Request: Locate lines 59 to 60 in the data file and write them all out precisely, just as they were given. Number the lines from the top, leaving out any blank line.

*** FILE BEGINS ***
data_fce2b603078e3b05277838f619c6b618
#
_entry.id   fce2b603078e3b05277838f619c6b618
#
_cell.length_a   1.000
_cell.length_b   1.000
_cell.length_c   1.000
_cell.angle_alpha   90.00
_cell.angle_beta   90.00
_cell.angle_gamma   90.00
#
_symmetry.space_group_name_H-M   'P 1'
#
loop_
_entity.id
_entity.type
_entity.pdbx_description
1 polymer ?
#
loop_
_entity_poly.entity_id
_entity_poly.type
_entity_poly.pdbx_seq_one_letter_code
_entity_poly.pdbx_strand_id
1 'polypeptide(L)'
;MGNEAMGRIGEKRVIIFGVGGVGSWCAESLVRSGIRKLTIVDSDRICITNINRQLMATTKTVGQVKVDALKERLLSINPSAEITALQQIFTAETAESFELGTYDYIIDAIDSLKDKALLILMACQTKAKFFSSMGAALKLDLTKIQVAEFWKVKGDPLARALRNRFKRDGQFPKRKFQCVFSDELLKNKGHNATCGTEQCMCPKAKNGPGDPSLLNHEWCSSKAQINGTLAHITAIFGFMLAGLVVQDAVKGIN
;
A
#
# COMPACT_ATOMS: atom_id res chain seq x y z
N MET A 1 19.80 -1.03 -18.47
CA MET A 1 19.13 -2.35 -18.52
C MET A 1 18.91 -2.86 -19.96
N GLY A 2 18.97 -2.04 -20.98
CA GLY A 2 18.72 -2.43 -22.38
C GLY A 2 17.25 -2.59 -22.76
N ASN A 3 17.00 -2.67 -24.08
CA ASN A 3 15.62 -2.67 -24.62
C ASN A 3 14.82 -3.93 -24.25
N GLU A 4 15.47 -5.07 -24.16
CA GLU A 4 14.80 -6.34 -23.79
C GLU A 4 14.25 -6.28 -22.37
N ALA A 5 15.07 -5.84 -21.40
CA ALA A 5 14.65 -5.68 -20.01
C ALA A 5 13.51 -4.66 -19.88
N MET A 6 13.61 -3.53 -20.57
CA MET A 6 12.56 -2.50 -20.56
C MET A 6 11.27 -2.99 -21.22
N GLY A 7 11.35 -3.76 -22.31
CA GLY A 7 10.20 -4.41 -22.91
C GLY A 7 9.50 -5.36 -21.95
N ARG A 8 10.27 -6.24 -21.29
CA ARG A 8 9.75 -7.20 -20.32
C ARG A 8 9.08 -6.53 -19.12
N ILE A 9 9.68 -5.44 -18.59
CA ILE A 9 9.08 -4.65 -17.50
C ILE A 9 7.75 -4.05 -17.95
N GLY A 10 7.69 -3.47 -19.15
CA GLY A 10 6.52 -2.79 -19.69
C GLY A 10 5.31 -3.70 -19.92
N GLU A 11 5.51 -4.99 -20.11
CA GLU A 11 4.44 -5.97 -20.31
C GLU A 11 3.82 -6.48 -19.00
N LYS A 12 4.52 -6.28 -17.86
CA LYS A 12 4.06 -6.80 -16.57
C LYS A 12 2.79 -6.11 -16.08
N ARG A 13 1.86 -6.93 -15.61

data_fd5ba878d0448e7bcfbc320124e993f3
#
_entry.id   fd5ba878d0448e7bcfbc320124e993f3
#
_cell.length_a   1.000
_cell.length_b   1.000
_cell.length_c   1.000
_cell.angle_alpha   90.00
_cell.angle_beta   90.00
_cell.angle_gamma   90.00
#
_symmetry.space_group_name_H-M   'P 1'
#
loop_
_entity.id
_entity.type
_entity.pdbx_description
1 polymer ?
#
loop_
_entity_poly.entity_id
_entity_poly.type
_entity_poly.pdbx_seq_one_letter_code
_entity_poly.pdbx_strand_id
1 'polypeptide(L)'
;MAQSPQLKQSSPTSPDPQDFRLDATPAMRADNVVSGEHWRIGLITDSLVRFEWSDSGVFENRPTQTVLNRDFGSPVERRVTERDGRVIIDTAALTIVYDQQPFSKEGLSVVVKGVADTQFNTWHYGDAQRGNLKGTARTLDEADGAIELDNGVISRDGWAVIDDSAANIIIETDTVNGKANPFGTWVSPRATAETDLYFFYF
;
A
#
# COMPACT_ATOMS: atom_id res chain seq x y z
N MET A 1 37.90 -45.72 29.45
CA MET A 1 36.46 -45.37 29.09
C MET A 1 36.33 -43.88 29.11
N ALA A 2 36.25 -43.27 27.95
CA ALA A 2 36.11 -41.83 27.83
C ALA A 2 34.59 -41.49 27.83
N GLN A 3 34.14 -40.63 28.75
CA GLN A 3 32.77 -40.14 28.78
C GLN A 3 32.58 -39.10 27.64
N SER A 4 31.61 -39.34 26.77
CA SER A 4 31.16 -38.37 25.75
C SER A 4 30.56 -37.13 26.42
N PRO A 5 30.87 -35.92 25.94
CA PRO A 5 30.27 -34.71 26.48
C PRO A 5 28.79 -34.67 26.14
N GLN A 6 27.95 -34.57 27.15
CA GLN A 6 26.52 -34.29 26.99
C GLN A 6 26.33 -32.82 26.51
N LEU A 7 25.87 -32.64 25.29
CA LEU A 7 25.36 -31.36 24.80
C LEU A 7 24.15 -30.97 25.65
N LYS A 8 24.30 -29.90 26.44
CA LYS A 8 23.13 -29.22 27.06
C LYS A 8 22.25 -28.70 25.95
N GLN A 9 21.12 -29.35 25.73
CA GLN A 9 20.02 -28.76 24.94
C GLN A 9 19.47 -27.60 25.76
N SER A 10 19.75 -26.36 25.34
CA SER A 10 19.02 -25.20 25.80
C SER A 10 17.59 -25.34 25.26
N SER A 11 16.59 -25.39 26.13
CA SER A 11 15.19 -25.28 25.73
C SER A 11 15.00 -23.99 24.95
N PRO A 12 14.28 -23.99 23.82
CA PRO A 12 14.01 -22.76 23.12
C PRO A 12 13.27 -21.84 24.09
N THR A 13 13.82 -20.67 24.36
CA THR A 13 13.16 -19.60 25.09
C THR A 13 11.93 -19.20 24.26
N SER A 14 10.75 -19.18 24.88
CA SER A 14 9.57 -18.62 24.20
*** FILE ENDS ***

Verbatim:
CA GLY A 10 6.52 -2.79 -19.69
C GLY A 10 5.31 -3.70 -19.92